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Mississippi River flooding affects Port of Shreveport-Bossier

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Written by
Bobbie J. Clark


The Port of Shreveport-Bossier will have to rely more on its rail lines now that the Red River's access to Mississippi River has been cut off because of flooding.

The Port of Shreveport-Bossier will have to rely more on its railroad and truck transportation now that the Red River’s access to the Mississippi River has been cut off.

The threat of flooding has forced the U.S. Army Corps of Engineers to close the Red River’s two points of entry to the Mississippi River.

The Old River lock and dam was closed Thursday. It’s the port’s main access to the Mississippi. It is in West Feliciana Parish, 200 miles down the Red River from the port.

The other access point is the Port Allen lock and dam, which is accessed by the Atchafalaya River. Officials say both access points will be down at least two weeks and maybe up to a month.

Officials say it is too early to tell how much of an economic impact the closures will have, but all companies that use the river to transport goods will be affected. The port has 16 tenants, most of which use the river to transport products to and from their local facilities.

For example, Oakley Louisiana uses the river to transport myriad fertilizer products. Ternium, an international steel company, transports raw goods to produce coated steel products.

Eric England, the port’s executive director, said the port will have to rely on other modes of transportation or storage until the access points open back up.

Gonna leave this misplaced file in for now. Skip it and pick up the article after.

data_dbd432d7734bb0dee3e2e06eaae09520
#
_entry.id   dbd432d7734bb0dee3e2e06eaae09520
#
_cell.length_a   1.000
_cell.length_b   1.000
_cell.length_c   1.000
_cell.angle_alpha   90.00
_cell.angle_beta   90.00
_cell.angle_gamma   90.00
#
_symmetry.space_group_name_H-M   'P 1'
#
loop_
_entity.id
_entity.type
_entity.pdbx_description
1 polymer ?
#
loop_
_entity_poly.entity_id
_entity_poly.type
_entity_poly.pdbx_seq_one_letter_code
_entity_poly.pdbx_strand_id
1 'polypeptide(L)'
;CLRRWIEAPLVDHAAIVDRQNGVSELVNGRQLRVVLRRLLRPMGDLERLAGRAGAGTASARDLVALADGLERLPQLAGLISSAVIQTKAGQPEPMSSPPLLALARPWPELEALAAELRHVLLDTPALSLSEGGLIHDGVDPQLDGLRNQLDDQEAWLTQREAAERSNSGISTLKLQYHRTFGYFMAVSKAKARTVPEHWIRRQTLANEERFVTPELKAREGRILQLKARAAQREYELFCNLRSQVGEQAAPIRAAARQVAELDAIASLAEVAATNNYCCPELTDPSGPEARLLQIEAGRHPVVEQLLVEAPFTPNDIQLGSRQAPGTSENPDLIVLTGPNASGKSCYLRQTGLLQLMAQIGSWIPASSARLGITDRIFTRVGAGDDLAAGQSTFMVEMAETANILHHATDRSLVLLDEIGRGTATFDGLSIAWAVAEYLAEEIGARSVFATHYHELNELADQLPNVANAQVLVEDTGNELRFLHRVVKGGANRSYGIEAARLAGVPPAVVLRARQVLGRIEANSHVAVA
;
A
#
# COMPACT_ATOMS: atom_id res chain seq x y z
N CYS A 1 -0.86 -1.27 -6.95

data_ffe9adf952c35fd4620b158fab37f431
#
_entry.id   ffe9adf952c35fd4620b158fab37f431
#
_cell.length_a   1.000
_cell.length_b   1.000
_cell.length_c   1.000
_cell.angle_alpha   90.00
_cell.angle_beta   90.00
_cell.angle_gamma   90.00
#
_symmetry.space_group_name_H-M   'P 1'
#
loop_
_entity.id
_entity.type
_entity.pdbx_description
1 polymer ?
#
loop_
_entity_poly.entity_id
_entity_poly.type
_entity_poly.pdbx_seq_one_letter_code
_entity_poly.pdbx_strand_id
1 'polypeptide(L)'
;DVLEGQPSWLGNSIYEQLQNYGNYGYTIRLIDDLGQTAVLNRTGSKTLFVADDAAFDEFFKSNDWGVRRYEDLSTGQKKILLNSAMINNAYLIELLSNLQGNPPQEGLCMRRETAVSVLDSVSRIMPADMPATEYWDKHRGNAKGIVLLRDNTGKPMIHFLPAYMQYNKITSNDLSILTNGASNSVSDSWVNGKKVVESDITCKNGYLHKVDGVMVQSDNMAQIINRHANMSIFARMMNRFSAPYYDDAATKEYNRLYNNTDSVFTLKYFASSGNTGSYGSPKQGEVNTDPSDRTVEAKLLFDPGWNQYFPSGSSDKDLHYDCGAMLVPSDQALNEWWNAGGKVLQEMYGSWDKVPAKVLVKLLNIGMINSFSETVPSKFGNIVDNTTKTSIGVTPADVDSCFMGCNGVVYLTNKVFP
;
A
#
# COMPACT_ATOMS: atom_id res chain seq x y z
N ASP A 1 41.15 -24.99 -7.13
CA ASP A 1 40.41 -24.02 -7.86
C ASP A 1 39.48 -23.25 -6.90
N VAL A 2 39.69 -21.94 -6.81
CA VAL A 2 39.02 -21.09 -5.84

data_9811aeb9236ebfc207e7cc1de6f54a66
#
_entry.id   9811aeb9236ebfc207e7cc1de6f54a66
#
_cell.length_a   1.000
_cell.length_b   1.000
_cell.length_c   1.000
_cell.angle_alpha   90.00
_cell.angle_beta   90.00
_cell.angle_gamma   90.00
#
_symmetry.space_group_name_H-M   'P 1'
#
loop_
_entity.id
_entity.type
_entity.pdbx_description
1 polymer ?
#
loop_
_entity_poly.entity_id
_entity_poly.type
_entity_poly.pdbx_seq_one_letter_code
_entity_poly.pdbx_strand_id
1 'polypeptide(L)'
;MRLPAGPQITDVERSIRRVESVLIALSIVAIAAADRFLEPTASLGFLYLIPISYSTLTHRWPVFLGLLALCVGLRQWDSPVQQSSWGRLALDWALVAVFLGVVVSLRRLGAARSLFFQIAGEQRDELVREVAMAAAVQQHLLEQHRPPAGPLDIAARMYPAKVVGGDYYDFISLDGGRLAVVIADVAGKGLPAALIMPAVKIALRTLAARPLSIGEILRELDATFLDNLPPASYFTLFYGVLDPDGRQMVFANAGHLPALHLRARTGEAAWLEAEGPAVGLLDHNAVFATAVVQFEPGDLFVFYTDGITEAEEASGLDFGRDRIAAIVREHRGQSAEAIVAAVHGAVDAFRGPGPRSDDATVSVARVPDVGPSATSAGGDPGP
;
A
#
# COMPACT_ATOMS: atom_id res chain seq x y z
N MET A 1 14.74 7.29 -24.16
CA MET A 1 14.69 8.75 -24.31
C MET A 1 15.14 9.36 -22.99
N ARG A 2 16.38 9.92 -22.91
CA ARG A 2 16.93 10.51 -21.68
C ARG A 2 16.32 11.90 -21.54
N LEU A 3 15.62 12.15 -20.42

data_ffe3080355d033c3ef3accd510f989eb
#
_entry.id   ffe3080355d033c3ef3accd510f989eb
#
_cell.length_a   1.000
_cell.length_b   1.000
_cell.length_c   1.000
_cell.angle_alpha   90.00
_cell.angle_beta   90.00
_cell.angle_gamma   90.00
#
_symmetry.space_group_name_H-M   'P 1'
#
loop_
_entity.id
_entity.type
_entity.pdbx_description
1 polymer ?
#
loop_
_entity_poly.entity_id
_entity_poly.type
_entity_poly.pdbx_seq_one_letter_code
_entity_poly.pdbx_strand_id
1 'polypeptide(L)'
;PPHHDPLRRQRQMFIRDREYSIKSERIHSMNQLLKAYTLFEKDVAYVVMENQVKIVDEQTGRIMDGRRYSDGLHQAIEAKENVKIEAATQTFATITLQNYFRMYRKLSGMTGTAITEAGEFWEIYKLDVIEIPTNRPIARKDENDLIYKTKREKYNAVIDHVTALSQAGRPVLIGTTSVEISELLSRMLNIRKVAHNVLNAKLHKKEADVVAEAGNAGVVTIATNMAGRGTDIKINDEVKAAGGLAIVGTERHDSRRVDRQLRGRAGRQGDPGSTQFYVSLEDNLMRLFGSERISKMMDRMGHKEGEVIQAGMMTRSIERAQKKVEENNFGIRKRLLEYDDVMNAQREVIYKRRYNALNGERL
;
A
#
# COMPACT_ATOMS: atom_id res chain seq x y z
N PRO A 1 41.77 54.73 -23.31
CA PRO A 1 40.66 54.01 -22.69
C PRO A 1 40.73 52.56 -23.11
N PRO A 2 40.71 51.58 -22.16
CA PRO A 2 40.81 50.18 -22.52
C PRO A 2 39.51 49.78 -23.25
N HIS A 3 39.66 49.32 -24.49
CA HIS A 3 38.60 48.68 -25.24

“Our transportation connections to the Gulf of Mexico will be temporarily cut off until river levels drop significantly,” he said. “This is an instance where the port’s diversification beyond river transportation is benefitting us.”

England said they have reached out to their customers to make sure they know the port has other modes of transportation available.

While flooding is a major concern for communities in south Louisiana, there is not much concern about flooding in the northwestern part of the state.

Richard Brontoli, executive director of the Red River Valley Association, said the Red River will rise from all the water backing into it from the Mississippi, but it won’t be significant.

“There’s no way the water would back up that far,” he said. “It’s just not going to happen.”

Regardless, commerce will continue to be affected if the Mississippi continues to flood.

Until flooding subsides, all ports on the Red River will be unable to access the Mississippi River.

Brontoli said all the ports on the Mississippi are shut down, so even trucking goods to them, instead of using barges, would be futile.

“If the Ohio Valley continues to get two or three or more inches of rain a week, we could be down a month or more,” Brontoli said. “It may start to hurt us.”

Written by demon53

May 16, 2011 at 1:33 pm

Posted in Uncategorized

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